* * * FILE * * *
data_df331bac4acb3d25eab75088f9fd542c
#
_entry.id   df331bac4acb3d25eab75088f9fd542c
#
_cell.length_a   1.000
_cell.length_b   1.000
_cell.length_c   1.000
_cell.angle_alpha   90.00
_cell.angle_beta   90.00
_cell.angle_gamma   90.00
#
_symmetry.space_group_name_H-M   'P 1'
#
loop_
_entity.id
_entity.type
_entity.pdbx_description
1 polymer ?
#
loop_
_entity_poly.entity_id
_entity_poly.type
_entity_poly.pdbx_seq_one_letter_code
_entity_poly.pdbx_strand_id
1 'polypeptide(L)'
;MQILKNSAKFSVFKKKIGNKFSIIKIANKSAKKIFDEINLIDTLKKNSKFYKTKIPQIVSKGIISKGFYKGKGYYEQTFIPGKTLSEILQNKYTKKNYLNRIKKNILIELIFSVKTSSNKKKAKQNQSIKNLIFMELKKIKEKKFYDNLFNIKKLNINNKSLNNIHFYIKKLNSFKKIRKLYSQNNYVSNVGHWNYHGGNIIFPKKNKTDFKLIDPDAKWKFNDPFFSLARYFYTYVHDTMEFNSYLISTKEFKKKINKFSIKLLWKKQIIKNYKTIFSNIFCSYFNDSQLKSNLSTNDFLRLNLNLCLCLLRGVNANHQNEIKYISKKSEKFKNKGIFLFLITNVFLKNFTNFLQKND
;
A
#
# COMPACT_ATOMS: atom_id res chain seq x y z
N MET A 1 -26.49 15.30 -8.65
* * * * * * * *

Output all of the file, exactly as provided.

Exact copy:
data_df331bac4acb3d25eab75088f9fd542c
#
_entry.id   df331bac4acb3d25eab75088f9fd542c
#
_cell.length_a   1.000
_cell.length_b   1.000
_cell.length_c   1.000
_cell.angle_alpha   90.00
_cell.angle_beta   90.00
_cell.angle_gamma   90.00
#
_symmetry.space_group_name_H-M   'P 1'
#
loop_
_entity.id
_entity.type
_entity.pdbx_description
1 polymer ?
#
loop_
_entity_poly.entity_id
_entity_poly.type
_entity_poly.pdbx_seq_one_letter_code
_entity_poly.pdbx_strand_id
1 'polypeptide(L)'
;MQILKNSAKFSVFKKKIGNKFSIIKIANKSAKKIFDEINLIDTLKKNSKFYKTKIPQIVSKGIISKGFYKGKGYYEQTFIPGKTLSEILQNKYTKKNYLNRIKKNILIELIFSVKTSSNKKKAKQNQSIKNLIFMELKKIKEKKFYDNLFNIKKLNINNKSLNNIHFYIKKLNSFKKIRKLYSQNNYVSNVGHWNYHGGNIIFPKKNKTDFKLIDPDAKWKFNDPFFSLARYFYTYVHDTMEFNSYLISTKEFKKKINKFSIKLLWKKQIIKNYKTIFSNIFCSYFNDSQLKSNLSTNDFLRLNLNLCLCLLRGVNANHQNEIKYISKKSEKFKNKGIFLFLITNVFLKNFTNFLQKND
;
A
#
# COMPACT_ATOMS: atom_id res chain seq x y z
N MET A 1 -26.49 15.30 -8.65